Opening a Popeyes Franchise: Info & Costs

Opening a Popeyes Franchise

Popeyes Louisiana Chicken made headlines back in 2019 when they added a chicken sandwich to their food lineup. Chicken lovers queued outside franchise locations everywhere trying to get their hands on the spicy sandwich, which actually sold out nationwide.[1] So it’s well-documented that Popeyes has a loyal and enthusiastic fanbase. Perhaps that’s why you’re interested in opening a Popeyes franchise location. This article will cover everything you need to know in order to do just that.

Popeyes Franchise Overview

Popeyes franchise fast facts:

  • Initial franchise fee: $50,000
  • Initial franchise term: 20 years
  • Estimated initial costs: between $235,000 and $454,000

The first Popeyes location opened up in New Orleans 50 years ago. The story goes that in 1971, Al Copeland started a chicken restaurant in an effort to compete with KFC. His first venture failed, but a year later he opened a restaurant called Popeyes Mighty Good Fine Chicken.[2] Copeland quickly discovered the benefit of franchising his idea. The first franchises popped up throughout Louisiana, but Popeyes now boasts over 2,700 locations worldwide.[3]

In early 2017, Popeyes was purchased by Restaurant Brands International, a U.S. and Canadian fast food holding company. Other properties owned under the Restaurant Brands International (RBI) umbrella are fast food juggernaut Burger King and Canada’s largest quick-service restaurant chain, Tim Hortons. 

How Much Does a Popeyes Franchise Cost?

One of the first questions you need to know as a would-be franchisee is, “how much does a Popeyes franchise cost?” 

The initial franchise fee for a Popeyes restaurant is $50,000 and the total estimated investment per location is between $235,000 and $454,000. Why the large window in estimated costs? Don’t forget that real estate prices can vary greatly based on location. A franchise owner in New York City is going to have much higher real estate costs than, say, a franchise owner in Baton Rouge. So factor that in when determining where you’ll likely fall on that total investment range.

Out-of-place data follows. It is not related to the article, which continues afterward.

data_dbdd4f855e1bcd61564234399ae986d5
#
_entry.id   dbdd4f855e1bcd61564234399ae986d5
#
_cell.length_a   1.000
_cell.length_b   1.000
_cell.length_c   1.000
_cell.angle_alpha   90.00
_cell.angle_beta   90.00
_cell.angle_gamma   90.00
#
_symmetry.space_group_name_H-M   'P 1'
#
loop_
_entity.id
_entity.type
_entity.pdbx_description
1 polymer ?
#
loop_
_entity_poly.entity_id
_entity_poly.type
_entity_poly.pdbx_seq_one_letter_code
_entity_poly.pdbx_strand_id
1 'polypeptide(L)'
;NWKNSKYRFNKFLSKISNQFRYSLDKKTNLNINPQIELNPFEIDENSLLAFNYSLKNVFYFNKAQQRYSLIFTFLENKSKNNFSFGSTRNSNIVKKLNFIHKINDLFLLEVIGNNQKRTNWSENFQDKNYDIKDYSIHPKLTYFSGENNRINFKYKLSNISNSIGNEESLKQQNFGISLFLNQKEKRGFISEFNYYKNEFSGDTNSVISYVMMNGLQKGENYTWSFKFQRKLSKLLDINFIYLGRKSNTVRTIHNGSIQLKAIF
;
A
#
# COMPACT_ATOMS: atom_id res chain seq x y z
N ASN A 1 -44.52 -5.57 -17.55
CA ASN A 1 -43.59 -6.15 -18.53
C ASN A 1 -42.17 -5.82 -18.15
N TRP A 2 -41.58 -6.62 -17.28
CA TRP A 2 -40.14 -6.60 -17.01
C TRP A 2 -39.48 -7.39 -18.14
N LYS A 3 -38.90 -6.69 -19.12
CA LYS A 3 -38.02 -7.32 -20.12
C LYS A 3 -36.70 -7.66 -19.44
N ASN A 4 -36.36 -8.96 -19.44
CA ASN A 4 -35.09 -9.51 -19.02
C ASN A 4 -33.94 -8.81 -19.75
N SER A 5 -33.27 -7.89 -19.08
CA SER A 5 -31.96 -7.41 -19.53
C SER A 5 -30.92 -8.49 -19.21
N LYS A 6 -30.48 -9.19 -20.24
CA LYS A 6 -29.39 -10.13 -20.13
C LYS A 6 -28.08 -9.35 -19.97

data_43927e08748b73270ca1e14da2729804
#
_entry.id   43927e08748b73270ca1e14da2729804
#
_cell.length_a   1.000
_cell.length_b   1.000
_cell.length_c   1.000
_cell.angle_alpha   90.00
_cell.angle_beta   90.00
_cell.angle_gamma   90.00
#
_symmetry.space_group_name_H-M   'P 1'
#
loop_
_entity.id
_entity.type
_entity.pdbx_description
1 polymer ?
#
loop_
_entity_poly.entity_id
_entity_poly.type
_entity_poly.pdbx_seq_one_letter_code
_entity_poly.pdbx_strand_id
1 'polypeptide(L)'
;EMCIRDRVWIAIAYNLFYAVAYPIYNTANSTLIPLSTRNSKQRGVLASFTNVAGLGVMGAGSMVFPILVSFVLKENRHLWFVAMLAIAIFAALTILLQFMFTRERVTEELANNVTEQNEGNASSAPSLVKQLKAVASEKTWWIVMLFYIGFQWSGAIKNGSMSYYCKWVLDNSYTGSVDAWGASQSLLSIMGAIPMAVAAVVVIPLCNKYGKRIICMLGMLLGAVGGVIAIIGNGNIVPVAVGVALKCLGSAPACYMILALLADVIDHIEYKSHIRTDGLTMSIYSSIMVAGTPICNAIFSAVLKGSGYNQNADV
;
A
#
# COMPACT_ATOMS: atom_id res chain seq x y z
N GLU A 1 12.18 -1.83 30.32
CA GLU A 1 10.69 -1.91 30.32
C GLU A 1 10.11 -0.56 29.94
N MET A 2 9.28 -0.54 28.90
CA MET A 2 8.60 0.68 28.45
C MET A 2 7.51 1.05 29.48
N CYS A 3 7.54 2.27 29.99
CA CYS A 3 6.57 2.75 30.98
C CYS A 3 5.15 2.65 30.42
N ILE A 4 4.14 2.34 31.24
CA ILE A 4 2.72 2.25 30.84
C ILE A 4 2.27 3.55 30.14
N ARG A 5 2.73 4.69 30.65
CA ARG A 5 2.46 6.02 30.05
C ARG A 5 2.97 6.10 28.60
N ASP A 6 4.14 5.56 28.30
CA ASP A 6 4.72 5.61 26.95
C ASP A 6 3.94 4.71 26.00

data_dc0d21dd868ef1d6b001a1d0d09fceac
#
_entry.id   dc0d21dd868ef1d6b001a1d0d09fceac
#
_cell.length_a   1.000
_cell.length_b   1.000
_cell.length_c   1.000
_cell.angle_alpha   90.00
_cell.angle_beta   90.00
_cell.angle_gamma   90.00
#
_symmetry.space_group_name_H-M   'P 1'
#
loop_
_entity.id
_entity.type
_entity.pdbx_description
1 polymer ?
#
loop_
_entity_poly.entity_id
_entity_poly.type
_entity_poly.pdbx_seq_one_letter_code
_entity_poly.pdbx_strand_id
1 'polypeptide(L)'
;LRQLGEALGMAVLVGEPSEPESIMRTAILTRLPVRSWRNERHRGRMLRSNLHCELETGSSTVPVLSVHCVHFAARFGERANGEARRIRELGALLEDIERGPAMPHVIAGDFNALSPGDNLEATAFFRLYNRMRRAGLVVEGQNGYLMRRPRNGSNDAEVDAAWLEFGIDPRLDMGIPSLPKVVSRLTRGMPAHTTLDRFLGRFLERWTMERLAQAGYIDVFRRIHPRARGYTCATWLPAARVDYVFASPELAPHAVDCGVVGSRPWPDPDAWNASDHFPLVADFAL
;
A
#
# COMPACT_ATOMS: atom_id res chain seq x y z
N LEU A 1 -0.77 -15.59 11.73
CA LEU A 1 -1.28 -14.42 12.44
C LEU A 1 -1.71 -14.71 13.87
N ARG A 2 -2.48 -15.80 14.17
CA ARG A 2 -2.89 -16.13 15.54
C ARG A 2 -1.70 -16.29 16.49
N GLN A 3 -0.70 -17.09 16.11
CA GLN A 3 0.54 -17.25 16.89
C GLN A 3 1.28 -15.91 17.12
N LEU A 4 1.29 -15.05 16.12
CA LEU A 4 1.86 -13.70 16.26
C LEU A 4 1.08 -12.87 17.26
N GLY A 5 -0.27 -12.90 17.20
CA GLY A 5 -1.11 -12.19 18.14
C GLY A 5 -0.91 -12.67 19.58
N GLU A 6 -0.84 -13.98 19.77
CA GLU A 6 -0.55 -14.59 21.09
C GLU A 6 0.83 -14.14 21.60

Beyond those estimated initial costs, there are ongoing fees. Of your gross sales, approximately 4% is allocated to a marketing fund and 5% covers royalty fees.

Although the initial franchise fee is $50,000, there are ways to lower it. If you qualify for their Veterans Development Incentive Program or their Women and Minorities Development Incentive Program, you may be able to trim $22,500 off the fee and get it to a far more reasonable $27,500 rate. 

Now let’s see how Popeyes stacks up against the fast food competition in terms of the initial franchise fee: 

  • Chick-fil-A: $10,000
  • Wendy’s: $40,000
  • McDonald’s: $45,000
  • KFC: $45,000
  • Burger King: $50,000

As you see, the $50,000 franchise fee is aligned with fellow UBI brand Burger King, but it is definitely on the high end for a fast food franchise.

Popeyes Franchise Requirements

Popeyes requires franchisees to have a net worth of $1 million per restaurant, $500,000 of which has to be in liquid assets. Ideally, Popeyes is looking for franchisees with experience in the restaurant business. But if you don’t have restaurant experience, that’s not a dealbreaker. The key is general business experience and a clear commitment to Popeyes. If you’re interested in potential future expansion, even better.

How to Become a Popeyes Franchise Owner

If you meet the franchise financial requirements, perhaps you’re ready to jump right into the process of becoming a Popeyes franchise owner. Here’s how to get started:

You’ll need to contact Popeyes directly to let them know of your interest in becoming a franchisee. The franchising department has its own dedicated email address at [email protected] that you can contact to get rolling.